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Serbia: Djindjic Tries to Cut Hague Deal

Zoran Djindjic is attempting to persuade The Hague to abandon moves to indict his loyal police chief
By Zeljko Cvijanovic

Serbian prime minister Zoran Djindjic is trying to save his loyal police chief, Sreten Lukic, after The Hague announced it was investigating his role in crimes committed in Kosovo.


Anxious to re-exert his shaky control over Serbian police forces, Djindjic is trying to persuade the tribunal not to indict Lukic, widely seen as his right-hand man.


According to IWPR sources inside the Serbian government, the premier is holding negotiations with The Hague, offering to deliver some already indicted Milosevic allies by the end of this year - on condition that the tribunal doesn't indict Lukic. It is still uncertain whether this deal will work.


The Serbian government has been under heavy Western pressure to fully cooperate with the tribunal for months.


But Djindjic must now carry out a delicate balancing act between meeting the demands of the West and preserving the loyalty of the Serbian police forces, whose cooperation is needed to make the necessary arrests.


Maintaining police loyalty is not an easy task, especially after events of the last month. A rebellion of the elite red berets and a magazine report listing officers suspected by the tribunal of crimes committed in Kosovo both dramatically weakened his control over the police force.


The latest blow came on November 28, when Hague deputy chief prosecutor Graham Blewitt said that Lukic, appointed chief of public security by Djindjic in January 2001, was also under investigation.


Lukic and the Yugoslav army chief-of-staff Nebojsa Pavkovic were mentioned in the tribunal's final submission in the trial of Slobodan Milosevic for crimes against Kosovo Albanians in 1998-99. Pavkovic and Lukic "may be, but do not necessarily have to be indicted, which depends on the results of the investigation", said Blewitt.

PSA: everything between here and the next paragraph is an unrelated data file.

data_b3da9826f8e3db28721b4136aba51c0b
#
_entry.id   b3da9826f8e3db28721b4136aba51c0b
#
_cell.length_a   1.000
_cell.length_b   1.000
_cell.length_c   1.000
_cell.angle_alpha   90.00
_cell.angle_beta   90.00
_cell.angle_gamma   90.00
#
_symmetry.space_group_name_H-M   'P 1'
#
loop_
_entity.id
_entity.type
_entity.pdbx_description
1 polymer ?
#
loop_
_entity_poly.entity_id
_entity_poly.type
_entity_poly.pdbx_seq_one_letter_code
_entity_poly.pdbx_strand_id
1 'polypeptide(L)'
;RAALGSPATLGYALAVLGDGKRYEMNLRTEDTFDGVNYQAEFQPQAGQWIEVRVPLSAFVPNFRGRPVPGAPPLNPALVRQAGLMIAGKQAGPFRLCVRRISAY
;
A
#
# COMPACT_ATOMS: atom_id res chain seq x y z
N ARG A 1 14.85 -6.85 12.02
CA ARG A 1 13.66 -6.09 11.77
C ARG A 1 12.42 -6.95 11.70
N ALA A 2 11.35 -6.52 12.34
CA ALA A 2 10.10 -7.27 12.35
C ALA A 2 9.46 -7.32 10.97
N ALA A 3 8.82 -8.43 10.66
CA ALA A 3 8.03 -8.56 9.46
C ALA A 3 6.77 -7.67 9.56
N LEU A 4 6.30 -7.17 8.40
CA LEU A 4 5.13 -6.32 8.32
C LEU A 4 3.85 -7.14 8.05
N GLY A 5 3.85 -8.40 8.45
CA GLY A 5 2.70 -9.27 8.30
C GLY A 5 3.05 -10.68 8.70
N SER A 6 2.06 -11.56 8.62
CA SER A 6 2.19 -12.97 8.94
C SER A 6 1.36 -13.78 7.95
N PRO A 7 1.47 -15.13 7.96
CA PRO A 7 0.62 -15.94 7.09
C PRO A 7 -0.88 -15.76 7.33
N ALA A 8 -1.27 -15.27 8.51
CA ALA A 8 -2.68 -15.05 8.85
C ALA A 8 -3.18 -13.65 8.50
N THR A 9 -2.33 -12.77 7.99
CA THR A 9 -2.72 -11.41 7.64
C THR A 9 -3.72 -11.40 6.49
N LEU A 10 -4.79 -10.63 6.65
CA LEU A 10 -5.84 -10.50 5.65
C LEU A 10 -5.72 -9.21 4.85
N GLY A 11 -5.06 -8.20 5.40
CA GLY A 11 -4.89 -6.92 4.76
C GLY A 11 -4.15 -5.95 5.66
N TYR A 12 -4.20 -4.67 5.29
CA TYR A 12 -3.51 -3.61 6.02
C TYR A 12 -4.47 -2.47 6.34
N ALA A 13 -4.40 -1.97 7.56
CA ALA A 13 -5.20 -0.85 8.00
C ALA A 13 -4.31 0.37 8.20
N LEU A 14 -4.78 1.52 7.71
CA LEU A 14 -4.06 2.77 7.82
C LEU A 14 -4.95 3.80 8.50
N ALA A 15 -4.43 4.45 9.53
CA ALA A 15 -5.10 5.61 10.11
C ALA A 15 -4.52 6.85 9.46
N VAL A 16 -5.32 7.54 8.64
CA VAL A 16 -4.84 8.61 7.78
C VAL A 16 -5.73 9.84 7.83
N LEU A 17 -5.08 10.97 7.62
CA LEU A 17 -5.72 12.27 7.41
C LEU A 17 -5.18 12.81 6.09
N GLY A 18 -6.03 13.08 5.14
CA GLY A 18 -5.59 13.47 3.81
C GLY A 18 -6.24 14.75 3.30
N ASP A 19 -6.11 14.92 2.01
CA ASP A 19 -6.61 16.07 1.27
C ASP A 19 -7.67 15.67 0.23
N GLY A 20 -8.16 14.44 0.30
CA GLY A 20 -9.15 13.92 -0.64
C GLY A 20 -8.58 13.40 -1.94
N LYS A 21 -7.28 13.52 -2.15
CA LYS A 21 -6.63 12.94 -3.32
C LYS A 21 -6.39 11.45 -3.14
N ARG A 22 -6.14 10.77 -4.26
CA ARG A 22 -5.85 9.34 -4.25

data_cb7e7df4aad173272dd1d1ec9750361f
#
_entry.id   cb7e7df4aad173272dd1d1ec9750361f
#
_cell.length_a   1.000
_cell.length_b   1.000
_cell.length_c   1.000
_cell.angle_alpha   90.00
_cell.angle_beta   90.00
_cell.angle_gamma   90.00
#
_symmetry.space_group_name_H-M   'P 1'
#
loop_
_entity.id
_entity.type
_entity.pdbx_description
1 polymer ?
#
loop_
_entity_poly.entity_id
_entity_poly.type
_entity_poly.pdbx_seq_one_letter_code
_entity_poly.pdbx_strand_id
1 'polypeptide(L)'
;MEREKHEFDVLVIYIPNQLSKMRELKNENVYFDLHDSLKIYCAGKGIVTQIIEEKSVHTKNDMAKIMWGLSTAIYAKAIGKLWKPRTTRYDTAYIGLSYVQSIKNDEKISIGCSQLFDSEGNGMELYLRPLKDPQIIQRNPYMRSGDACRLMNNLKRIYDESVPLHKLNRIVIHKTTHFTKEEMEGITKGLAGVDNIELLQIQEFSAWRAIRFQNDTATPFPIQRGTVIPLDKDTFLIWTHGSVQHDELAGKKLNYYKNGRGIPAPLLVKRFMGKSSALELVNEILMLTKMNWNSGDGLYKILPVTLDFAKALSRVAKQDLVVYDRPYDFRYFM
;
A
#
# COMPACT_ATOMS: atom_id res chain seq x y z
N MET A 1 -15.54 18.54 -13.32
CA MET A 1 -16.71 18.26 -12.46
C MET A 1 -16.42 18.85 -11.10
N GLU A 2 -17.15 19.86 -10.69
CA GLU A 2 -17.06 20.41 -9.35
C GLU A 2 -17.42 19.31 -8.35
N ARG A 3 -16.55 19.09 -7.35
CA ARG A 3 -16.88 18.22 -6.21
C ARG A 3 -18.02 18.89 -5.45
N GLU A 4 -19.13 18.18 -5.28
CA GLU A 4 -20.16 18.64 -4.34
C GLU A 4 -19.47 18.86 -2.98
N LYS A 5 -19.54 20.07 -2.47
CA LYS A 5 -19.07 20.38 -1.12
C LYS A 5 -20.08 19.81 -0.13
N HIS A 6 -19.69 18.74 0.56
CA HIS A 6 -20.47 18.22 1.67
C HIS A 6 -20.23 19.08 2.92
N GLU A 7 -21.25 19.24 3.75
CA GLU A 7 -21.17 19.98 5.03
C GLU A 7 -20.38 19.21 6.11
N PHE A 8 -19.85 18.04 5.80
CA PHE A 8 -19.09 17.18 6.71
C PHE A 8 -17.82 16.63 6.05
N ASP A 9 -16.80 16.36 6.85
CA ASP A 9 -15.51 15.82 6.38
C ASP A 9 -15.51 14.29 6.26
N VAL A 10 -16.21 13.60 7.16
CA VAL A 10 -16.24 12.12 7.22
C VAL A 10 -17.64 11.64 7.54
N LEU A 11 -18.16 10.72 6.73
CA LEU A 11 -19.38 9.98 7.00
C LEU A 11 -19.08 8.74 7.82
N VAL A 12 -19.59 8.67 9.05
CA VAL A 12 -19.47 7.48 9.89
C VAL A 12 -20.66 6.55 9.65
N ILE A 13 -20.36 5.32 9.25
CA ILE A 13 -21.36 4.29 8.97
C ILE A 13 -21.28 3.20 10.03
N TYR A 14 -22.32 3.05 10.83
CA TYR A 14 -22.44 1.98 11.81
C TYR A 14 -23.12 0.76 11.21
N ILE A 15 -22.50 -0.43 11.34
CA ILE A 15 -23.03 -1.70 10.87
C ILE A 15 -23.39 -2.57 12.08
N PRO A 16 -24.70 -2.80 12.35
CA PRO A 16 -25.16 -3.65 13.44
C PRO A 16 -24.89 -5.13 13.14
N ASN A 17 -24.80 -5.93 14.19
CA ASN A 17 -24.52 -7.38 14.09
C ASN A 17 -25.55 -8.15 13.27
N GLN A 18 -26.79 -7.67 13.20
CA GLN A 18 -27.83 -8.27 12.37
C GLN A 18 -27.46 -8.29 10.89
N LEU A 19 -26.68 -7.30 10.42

"The Hague wants to back Milosevic's indictment with someone from the police, and they believe that Lukic is the ideal solution," said a Serbian government source.


"But the government is very determined to defend Lukic and make some kind of a deal with the tribunal. That would strongly protects its authority with the police, who it needs to help it cooperate with The Hague."


Djinjdic believes that if he offers up others named in Milosevic's Kosovo indictment, issued in May 1999, a deal may be struck that leaves Lukic free.


These could include Milosevic's political and military advisors Vlajko Stojiljkovic, Nikola Sainovic, General Dragoljub Ojdanic and Milan Milutinovic, the present Serbian president. These people could be extradited by the end of the year, as a sign of Belgrade's willingness to cooperate with The Hague.


By saving Lukic, Djindjic could not only restore, but strengthen his authority over the police.


The Serbian government's shaky hold on power was highlighted last month when elite Serbian police forces, the Red Berets, protested in Belgrade for several days.


The soldiers were demonstrating over the inclusion of the names of unit members on a list forwarded to the Serbian government by The Hague tribunal of soldiers alleged to have committed war crimes in Kosovo, Bosnia and Croatia. With a lot of difficulty, Djindjic managed to rein in the protest.


Only a few days later, the Belgrade weekly Reporter published a list of 362 names of policemen, claiming that it was forwarded to the Serbian government by the tribunal.


A note next to 17 names of mainly incumbent top-rank Serbian police officers said they were being investigated in connection with possible crimes. The other 345 names were described as either suspects or witnesses to crimes.


A Serbian government official told IWPR that the list is authentic and that Carla del Ponte had presented it to Djindjic at the beginning of September, during her visit to Belgrade.


In public, however, both the Serbian government and the tribunal claimed the list was forged and aimed at hindering cooperation between Belgrade and The Hague.


Some believe Djindjic still has sufficient space to manoeuvre to satisfy the growing pressure of the international community and ease relations with his police force. They say he could buy time by delivering old Molosevic supporters to The Hague before being forced to extradite his allies.


Zeljko Cvijanovic works for the Belgrade daily Blic and is a regular IWPR contributor.


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